Eventually she decided that fashion design would be her path to fame. In 1984, she entered the elite Seoul National University, majoring in fashion. She thought she was all set to write the first chapter of her success story. But during her first summer vacation everything changed. College students often go to rural communities on their summer breaks to help out on farms. Ms. Kwon decided to try it herself, and went to Jinan, North Jeolla province, where she developed an affinity for the poor-off farming folks. "I used to be self-centered," she says. "But the week in the farming village awakened me that I had to do something." After another semester, she joined the student movement group at her university. Being a student activist at that time meant you were prepared to sacrifice everything, and Ms. Kwon threw herself into it. She missed most of her classes, not to mention exams, and was removed from the school register. Her first run-in with the police came when she was caught distributing anti-government fliers. That didn't deter her, though -- it compelled her to work harder. To experience life as a worker, she decided to get a job in a factory -- a common thing back then for activists. But she forged an identification card to do so, and was arrested for it. In early June 1986, she was in the custody of the Bucheon police.
It was 4:20 a.m. on June 6 in investigation room No. 5. Ms. Kwon was faced with a Bucheon police officer, Mun Gwi-dong. Mr. Mun kept asking Ms. Kwon to own up to the whereabouts of her fellow student activists; but Ms. Kwon honestly didn't have any of the information he wanted. As she kept saying "I don't know," Mr. Mun changed tactics.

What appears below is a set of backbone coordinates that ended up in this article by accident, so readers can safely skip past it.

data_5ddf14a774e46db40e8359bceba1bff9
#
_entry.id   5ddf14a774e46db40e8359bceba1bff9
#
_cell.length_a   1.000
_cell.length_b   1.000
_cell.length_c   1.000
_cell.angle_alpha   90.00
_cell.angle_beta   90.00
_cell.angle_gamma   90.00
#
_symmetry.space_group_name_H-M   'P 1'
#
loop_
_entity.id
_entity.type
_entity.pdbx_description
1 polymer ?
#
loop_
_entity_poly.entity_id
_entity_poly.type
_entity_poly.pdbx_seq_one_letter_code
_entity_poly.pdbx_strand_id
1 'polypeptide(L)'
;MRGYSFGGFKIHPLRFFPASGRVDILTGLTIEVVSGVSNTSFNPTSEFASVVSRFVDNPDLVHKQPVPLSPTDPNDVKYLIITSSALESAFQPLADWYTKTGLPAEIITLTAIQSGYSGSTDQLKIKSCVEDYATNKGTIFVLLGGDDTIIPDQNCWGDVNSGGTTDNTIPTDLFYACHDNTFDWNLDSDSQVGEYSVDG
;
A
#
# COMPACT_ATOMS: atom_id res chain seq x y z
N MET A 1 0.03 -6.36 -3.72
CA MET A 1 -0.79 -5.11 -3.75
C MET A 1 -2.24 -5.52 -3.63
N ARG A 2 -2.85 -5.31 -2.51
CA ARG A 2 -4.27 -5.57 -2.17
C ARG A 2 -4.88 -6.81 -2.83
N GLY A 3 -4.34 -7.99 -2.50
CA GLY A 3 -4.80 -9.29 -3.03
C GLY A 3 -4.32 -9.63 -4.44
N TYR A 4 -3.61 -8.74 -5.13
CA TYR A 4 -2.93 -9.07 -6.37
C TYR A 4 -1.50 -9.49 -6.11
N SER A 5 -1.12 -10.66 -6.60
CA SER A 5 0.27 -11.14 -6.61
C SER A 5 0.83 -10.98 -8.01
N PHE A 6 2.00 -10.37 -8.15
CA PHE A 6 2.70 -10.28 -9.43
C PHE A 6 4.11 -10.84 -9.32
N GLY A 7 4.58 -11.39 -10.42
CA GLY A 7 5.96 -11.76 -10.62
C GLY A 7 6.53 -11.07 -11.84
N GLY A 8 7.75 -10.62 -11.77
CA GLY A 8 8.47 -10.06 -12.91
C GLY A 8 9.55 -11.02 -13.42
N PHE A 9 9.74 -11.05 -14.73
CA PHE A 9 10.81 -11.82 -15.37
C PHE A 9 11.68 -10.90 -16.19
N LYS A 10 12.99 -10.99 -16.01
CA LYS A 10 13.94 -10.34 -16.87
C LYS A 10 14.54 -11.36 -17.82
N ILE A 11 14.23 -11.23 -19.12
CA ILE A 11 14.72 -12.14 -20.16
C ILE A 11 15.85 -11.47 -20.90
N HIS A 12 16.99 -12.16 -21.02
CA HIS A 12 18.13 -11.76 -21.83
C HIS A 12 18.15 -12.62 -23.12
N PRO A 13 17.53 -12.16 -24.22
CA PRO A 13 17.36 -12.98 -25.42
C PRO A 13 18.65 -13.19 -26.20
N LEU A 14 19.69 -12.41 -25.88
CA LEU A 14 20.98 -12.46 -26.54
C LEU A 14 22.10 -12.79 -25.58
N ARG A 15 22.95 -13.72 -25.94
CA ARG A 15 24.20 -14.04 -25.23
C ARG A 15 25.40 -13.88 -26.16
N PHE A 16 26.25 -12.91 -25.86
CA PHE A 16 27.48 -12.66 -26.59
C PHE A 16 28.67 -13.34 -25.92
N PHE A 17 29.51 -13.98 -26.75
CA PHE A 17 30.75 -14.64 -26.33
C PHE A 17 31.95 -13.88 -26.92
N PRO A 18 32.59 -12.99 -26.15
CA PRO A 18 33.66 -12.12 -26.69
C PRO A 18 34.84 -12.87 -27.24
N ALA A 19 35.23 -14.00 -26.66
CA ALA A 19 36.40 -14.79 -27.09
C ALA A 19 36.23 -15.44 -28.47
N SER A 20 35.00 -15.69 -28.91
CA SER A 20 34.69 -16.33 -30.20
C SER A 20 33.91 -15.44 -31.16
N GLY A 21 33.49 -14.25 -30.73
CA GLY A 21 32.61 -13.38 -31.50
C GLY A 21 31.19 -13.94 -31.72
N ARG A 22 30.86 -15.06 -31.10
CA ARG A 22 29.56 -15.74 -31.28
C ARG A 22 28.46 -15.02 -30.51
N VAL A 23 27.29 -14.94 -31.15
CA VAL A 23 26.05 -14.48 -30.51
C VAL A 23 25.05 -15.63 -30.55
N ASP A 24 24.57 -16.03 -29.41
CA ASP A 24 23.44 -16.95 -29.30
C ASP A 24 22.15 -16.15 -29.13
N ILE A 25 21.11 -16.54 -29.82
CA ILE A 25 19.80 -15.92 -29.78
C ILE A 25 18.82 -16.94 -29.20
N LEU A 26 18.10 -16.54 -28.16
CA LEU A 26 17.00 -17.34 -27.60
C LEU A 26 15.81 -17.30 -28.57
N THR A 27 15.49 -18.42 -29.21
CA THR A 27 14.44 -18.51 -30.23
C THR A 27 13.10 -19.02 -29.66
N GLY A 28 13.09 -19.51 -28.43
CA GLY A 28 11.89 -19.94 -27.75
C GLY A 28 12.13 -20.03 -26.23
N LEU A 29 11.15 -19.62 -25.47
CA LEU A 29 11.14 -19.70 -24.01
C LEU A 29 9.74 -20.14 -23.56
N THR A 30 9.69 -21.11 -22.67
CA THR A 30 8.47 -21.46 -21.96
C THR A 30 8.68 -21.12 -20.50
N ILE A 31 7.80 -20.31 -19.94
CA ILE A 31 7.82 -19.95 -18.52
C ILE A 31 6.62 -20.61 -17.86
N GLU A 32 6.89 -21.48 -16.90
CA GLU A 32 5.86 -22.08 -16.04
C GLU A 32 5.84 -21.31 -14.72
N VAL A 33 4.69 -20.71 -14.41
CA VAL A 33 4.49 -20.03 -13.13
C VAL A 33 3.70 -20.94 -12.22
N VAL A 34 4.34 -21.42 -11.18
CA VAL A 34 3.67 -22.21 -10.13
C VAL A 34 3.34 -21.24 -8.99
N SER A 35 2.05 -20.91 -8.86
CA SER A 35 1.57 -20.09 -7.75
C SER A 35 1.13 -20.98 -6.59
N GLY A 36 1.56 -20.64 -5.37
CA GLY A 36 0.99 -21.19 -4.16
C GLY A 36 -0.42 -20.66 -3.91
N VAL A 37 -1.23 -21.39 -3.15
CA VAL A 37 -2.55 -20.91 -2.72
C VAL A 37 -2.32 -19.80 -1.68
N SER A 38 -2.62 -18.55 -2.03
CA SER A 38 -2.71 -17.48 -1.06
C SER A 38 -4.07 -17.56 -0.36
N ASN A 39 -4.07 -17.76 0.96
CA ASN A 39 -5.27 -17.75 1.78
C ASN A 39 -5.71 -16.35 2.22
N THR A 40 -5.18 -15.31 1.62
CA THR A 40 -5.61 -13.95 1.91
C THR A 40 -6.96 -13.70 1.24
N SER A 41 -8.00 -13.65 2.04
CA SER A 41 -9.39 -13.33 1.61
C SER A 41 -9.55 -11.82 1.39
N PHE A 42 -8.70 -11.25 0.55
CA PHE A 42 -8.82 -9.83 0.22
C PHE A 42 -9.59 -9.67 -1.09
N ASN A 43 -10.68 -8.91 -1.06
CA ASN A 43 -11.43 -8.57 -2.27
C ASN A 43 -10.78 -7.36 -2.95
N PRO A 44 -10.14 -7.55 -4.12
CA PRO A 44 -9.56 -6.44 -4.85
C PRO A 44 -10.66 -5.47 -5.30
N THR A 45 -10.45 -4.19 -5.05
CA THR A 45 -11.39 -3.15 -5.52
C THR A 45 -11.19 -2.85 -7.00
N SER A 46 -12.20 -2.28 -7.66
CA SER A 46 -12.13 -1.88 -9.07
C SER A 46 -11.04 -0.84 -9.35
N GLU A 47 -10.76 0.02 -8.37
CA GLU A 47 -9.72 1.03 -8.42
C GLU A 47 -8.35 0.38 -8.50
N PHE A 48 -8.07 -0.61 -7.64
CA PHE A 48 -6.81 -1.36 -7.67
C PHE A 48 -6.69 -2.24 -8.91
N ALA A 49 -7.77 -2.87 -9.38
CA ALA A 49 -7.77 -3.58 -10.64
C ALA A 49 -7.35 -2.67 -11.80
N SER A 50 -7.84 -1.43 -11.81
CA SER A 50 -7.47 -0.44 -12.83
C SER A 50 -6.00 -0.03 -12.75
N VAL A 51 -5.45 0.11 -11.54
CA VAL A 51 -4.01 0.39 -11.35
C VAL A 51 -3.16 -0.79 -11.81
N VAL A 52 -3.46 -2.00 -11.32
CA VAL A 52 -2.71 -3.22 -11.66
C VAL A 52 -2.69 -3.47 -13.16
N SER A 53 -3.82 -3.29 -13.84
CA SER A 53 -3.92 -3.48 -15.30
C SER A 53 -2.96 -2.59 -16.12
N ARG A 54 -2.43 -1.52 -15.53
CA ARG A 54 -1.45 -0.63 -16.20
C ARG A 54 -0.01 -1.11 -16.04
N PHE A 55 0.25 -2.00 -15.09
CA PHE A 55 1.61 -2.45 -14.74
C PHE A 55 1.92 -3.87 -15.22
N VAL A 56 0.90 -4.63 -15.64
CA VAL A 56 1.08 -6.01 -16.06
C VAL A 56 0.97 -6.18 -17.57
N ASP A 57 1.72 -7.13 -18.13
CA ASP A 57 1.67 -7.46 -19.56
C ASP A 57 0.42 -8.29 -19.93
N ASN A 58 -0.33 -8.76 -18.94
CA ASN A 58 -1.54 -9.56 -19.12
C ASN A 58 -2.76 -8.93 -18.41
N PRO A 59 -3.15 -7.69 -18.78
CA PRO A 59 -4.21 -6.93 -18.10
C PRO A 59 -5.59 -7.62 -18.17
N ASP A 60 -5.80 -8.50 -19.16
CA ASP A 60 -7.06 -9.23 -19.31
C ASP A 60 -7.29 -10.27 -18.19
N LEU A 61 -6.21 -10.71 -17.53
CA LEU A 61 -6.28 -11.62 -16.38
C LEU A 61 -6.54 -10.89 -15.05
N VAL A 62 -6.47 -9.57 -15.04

"You know," he said, "every single girl who comes into this room confesses everything once she's stripped naked." He made her take off her jacket and top to leave her in a T-shirt and pants. Ms. Kwon knew that once you were in an investigation room torture was sure to come, so she expected to be dunked in a tub or get electric shock torture. But what Mr. Mun had in his mind was quite different. He drew her close to him, fondled her, unzipped his pants and started to yell out "Bitch, take off your clothes!" To get out of there, Ms. Kwon gave him information about her friends, all lies. The first session ended.
The next day she was thrown into a deeper hell. Around 8:30 p.m., Mr. Mun found out that what she had said was untrue. Entering her room, he flew into a rage. He had his subordinate bring handcuffs to put on Ms. Kwon. Then he unzipped her pants, stripped her to the waist and fondled her for two hours. At one point Mr. Mun said, "Even North Korean spies break down with this. You are the most spiteful woman I've ever seen."